Complying With HIPAA and JCAHO Requirements Specific security concerns are controlled access to specialized areas, supply rooms and medical carts, especially to control the access to medications, drugs, syringes, and needles. By Rod Oden While adhering to the usual group of local, state...
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Medical carts are also a focus as they often contain drugs, syringes, and needles. In Figure 4, another Comp-X electronic lock has been retrofitted allowing a nurse to access the “meds” drawer by entering a pin number. The cart could have been configured (see Figure 5) with a different model lock that features a proximity reader that would allow the drawer to be accessed by proximity badges.
No longer are the days where a decision is made as to whether it is a good time to rekey. JCAHO requires locks to be rekeyed when a person or persons having access to a designated controlled area leave. JCAHO routinely inspects areas and this is a common infraction that can lead to the revocation of certification.
HIPAA requires monitoring of who has access and when in regards to patient information.
Both JCAHO and HIPAA requirements have created a demand for locks that can be easily rekeyed while tracking all access.
The migration to electronic locks
It is critical that healthcare facilities that accept Medicare and Medicaid payments maintain JCAHO certification. These facilities cannot afford failed inspections due to a door that was not self-latching, or locks that were not rekeyed in a timely manner.
Ideally, a proximity card would be made to access all controlled areas (door locks, cabinets and drawers, padlocks, etc.), but the cost and confinement to installation space make that impossible.
Electronic locks that can be easily retrofitted in all types of controlled areas and the electronic keys that monitor access are the means to satisfy the requirements.
Initially these locks (and keys) are expensive but the cost to upgrade is quickly offset as the cost to rekey is dramatically lowered.
An additional motivation to upgrade to electronic locks is to obtain complete accountability regarding access to controlled areas.
Figure 6 is an example of the data available from the use of Videx electronic keys.
Several companies offer electronic keys and lock cylinders that retrofit door locks. Videx is unique as they offer lock cylinders and cores that can fit into just about every type of locking device. They also offer their own custom configurations.
Figure 07 shows a medicine cabinet protected at the bottom with a Videx electronic lock. The existing cam lock was removed and replaced with the electronic version in Figure 8. This is a good example of how easily electronic access can be facilitated.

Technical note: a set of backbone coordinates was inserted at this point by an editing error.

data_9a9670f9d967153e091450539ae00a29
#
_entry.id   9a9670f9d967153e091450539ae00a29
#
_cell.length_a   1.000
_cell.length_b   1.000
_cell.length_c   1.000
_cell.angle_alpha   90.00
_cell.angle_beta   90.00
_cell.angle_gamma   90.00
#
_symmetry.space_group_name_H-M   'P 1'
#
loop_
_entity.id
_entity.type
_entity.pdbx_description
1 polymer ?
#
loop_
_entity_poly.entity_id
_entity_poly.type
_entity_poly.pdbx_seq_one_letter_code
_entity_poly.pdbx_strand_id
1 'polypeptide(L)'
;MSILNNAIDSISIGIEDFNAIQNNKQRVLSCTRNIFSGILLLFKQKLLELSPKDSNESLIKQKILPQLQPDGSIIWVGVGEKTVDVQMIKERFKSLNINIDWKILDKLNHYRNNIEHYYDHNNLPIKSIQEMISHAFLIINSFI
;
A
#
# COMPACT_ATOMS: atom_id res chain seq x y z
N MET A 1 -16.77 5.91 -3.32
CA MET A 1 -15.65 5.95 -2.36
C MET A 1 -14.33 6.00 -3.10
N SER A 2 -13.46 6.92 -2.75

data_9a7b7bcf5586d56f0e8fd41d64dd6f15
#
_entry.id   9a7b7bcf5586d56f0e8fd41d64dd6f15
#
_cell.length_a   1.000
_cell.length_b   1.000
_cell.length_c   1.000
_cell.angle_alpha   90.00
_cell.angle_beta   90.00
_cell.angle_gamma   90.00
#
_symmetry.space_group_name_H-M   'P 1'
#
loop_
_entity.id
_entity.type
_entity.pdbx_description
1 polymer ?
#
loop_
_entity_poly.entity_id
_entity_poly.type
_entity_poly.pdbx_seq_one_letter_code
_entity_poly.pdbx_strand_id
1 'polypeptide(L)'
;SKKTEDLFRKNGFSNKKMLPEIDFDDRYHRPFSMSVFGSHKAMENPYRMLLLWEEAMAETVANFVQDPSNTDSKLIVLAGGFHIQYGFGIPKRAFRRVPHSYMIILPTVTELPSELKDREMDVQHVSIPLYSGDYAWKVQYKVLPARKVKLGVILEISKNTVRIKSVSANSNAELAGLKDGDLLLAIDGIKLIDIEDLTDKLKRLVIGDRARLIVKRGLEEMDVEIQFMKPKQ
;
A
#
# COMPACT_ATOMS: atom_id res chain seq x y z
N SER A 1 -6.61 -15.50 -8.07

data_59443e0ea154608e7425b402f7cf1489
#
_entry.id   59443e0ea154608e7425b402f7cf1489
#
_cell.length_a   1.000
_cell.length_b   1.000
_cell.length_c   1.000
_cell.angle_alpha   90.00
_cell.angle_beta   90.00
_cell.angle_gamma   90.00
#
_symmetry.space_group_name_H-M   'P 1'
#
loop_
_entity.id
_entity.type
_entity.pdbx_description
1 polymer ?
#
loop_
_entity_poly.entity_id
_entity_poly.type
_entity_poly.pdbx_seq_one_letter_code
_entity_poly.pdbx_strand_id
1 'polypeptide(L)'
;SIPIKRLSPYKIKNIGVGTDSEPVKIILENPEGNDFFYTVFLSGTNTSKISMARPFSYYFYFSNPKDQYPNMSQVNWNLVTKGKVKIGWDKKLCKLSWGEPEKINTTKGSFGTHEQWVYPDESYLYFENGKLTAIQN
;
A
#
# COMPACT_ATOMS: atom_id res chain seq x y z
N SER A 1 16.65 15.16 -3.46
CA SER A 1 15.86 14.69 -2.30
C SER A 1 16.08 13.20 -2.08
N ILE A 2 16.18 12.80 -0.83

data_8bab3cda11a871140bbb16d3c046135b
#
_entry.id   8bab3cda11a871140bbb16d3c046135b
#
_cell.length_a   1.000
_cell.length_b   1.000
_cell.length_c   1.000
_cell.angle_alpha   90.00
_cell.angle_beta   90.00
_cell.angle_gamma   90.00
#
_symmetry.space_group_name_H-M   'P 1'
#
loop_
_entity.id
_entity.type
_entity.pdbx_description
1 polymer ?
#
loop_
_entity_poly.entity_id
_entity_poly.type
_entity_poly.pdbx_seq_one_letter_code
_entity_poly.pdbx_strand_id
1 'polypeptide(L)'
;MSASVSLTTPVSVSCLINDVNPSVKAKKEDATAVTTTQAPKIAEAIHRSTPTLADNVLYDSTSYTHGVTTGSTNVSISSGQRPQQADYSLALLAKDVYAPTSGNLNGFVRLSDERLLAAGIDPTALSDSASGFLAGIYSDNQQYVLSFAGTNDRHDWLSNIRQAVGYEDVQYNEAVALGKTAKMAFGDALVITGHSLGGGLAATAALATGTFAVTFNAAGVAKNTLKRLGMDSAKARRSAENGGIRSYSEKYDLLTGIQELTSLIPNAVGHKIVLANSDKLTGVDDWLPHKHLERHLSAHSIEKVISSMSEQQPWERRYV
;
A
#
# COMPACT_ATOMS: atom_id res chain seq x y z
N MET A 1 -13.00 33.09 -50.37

An added advantage using these types of retrofits is that the electronic locks can be easily recovered when the cabinet is no longer controlled.
Controlled areas within the healthcare facility may be secured with padlocks. Converting these areas is normally problematic as it requires reconfiguring the padlock and hasp mechanism with some kind of electronic bolt apparatus.
Videx offers both electronic lock cylinders that can retrofit into commercial padlocks and their own brand of commercial padlock (see Figure 10).
To address many of the issues relating to padlocks: weather-proofing and environmental exposure, multiple sizes in shackles, and differences in the hasp arrangement, Videx has reinvented the padlock. All components are made from stainless steel and instead of a shackle,. there is a flexible cable.
This padlock (see Figure 11) is ideal for JCAHO/HIPAA applications.
It is common in institutional environments when padlocks (that can be opened with regular keys) are issued that they mysteriously “disappear.” This phenomenon is due to the fact that the padlock with keys can be used elsewhere outside of the facility.
Electronic equivalents can only be opened by electronic keys. The operability of electronic keys can change from day-to-day. Therefore expensive electronic padlocks are less likely to disappear because they are rendered useless without keys.
For those applications where an electric lock, deadbolt, latch, or strike is called for, Videx has a port that works with electronic keys and a controller that works with the port to trigger an authorize “request to exit” or “request to access.”
Availability of electric locking mechanisms
Many applications in the healthcare facility require custom electric locking or latching mechanisms.
A typical example might be a secured paper container used to collect discarded patient information. The drop slot might be controlled by an electric lock and it might be in constant use. A standard-duty cabinet, cam, or drawer lock would not work because of the constant use.
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